Art. I of the Constitution contains the Suspension Clause, which says that Congress can suspend the right of habeas corpus only in times of rebellion or invasion when the public safety may require it. As the dissenter in Boumediene pointed out, Congress has only suspended habeas corpus four times before, and made findings of rebellion or invasion in each case. We are not now in a state of invasion or rebellion, and Congress did not make such a finding.
That's another reason to impeach Bully Boy and Cheney, Guantanamo. They've disgraced the nation and broken the law over and over again. Yesterday, Kat's "Walter Cronkite, Tariq Ali" wondered what people knew if they were too young to remember Walter Cronkite or if he was off as anchor before they were born. That's me! :D I couldn't tell you what he looked like, or sounded like. But I do have this sense of him being trusted and supposed to be a real anchor and not just a prompter reader. So that's really all I know. I'm going to post this, make some sandwiches, and listen to the Jane Fonda interview. It's 14.6 MB. Here's C.I.'s "Iraq snapshot:"
Wednesday, February 28, 2007. Chaos and violence continue in Iraq; wounded US service members get targeted by the US administartion; Dems in Congress play "hot potato" with the war (and don't seem to grasp that they'll end up holding it); and US war resister Joshua Key declares, "Iraq is a country and it's going to have to make its own path in history and its own way in life. No other country can do that and you definitely can't do that by means of a gun or a tank. But they have to make their own course and do whatever's necessary for themselves. I think that no outsiders are going to help it or solve the problem."
Starting with news of petty retaliation which, after all, is the Bully Boy's M.O. as demonstrated for the last seven years (if not sooner.) As noted by Aaron Glants today on KPFA's The Morning Show, Kelly Kennedy (Army Times) is reporting that Walter Reed Army Medical Center's Medical Hold Unit patients are being "told they will wake up at 6 a.m. every morning and have their rooms ready for inspection at 7 a.m., and that they must not speak to the media" in what is widely seen as a punishment for the recent Washington Post expose on the deplorable conditions at what is supposed to be the United States top facility for military medical care. In addition, Kennedy reports, the soldiers receiving medical care were informed that will move from Building 18 into Building 14 and, just happenstance -- surely, unlike Building 18, Building 14 requires that "reporters must be escorted by public affairs personnel."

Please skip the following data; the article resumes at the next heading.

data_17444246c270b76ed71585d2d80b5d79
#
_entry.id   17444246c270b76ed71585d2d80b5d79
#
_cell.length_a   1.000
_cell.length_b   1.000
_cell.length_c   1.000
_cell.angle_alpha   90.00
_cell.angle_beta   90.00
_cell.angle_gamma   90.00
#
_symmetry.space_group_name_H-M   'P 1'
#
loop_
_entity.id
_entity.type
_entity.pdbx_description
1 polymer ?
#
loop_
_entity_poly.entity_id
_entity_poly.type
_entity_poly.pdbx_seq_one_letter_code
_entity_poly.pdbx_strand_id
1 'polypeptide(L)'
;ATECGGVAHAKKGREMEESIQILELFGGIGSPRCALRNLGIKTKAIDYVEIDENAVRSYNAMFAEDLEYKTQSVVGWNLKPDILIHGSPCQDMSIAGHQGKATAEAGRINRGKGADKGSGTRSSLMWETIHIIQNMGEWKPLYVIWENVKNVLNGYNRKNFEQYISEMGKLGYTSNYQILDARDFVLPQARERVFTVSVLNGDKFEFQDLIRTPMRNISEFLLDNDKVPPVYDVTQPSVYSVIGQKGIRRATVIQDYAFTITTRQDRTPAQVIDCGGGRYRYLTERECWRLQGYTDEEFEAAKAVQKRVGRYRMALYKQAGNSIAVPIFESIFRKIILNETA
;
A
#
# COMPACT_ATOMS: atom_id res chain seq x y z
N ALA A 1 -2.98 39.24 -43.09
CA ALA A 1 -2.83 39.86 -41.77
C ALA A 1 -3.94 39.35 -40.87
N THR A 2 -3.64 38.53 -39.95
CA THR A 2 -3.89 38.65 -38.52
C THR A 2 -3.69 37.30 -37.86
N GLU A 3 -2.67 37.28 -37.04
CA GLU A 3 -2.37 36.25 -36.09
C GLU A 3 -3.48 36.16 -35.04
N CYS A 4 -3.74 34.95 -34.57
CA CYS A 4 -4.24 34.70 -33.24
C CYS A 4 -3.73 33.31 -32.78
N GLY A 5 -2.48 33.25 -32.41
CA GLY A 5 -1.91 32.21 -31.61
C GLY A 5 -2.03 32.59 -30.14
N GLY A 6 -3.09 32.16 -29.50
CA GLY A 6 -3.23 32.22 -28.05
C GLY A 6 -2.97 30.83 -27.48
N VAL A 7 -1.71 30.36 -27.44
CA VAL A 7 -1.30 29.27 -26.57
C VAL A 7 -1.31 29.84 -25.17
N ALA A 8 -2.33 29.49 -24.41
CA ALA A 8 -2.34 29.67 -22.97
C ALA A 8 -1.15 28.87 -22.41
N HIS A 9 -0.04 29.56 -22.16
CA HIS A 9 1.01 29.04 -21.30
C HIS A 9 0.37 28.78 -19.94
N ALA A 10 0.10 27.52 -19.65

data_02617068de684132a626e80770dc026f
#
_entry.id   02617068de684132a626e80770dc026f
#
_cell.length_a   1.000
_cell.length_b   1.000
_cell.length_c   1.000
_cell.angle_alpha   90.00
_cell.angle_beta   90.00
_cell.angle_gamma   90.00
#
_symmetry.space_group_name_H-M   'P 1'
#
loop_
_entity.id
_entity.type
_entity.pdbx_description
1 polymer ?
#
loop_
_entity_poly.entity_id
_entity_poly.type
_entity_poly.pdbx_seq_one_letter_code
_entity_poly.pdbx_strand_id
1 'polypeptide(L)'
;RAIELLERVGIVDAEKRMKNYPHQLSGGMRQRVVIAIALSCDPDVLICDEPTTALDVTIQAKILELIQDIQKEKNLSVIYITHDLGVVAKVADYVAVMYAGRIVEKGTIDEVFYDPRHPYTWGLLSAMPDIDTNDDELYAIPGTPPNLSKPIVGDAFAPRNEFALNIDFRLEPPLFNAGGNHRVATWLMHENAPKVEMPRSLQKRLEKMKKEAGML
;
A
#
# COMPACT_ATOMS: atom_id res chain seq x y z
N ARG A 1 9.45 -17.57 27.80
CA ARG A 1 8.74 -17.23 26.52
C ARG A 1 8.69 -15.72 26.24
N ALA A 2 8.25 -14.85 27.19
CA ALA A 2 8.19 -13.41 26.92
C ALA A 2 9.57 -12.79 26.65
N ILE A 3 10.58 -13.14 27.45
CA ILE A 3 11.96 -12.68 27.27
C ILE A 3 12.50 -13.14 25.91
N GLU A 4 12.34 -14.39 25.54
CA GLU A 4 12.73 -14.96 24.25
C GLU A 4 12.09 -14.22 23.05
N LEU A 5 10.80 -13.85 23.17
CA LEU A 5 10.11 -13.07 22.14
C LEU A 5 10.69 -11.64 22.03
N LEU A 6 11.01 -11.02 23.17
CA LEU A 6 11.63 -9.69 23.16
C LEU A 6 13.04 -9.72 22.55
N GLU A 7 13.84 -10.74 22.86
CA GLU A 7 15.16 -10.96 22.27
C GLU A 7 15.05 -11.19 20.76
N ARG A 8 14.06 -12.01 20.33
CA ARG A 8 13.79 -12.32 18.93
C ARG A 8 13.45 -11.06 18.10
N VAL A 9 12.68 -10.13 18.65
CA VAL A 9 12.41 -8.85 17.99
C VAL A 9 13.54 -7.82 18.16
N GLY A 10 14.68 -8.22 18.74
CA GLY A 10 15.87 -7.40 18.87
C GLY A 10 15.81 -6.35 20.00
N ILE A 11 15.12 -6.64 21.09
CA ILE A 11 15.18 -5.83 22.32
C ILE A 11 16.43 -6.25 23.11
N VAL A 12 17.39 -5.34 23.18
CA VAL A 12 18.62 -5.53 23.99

In a series of articles that concluded last week, Dana Priest and Anne Hull (Washington Post) examined the realities behind the image of the 'premier medical center' -- focusing largely on Building 18, and revealed problems such as cockroach infestation, lack of heat, lack of water, mice and black mold, clerks that were overworked or didn't care. The answer for the US administration when confronted with reality is apparently the same answer they always reach for "DESTROY." Joe Wilson goes public about Niger, out Valerie Plame (his deep cover CIA wife). Soldiers talk to the press about the deplorable conditions that the administration is fine with them living in? Punish the soldiers.
The Bully Boy who loves strut around in uniforms (with or without codpieces) is far less willing to do anything to actually help the soldiers wounded in his illegal war and the administration's answer to the Walter Reed scandal is to punish the troops with daily inspections and other idiotic chores WHILE THEY ARE SUPPOSED TO BE RECEIVING MEDICAL CARE FOR THEIR WOUNDS.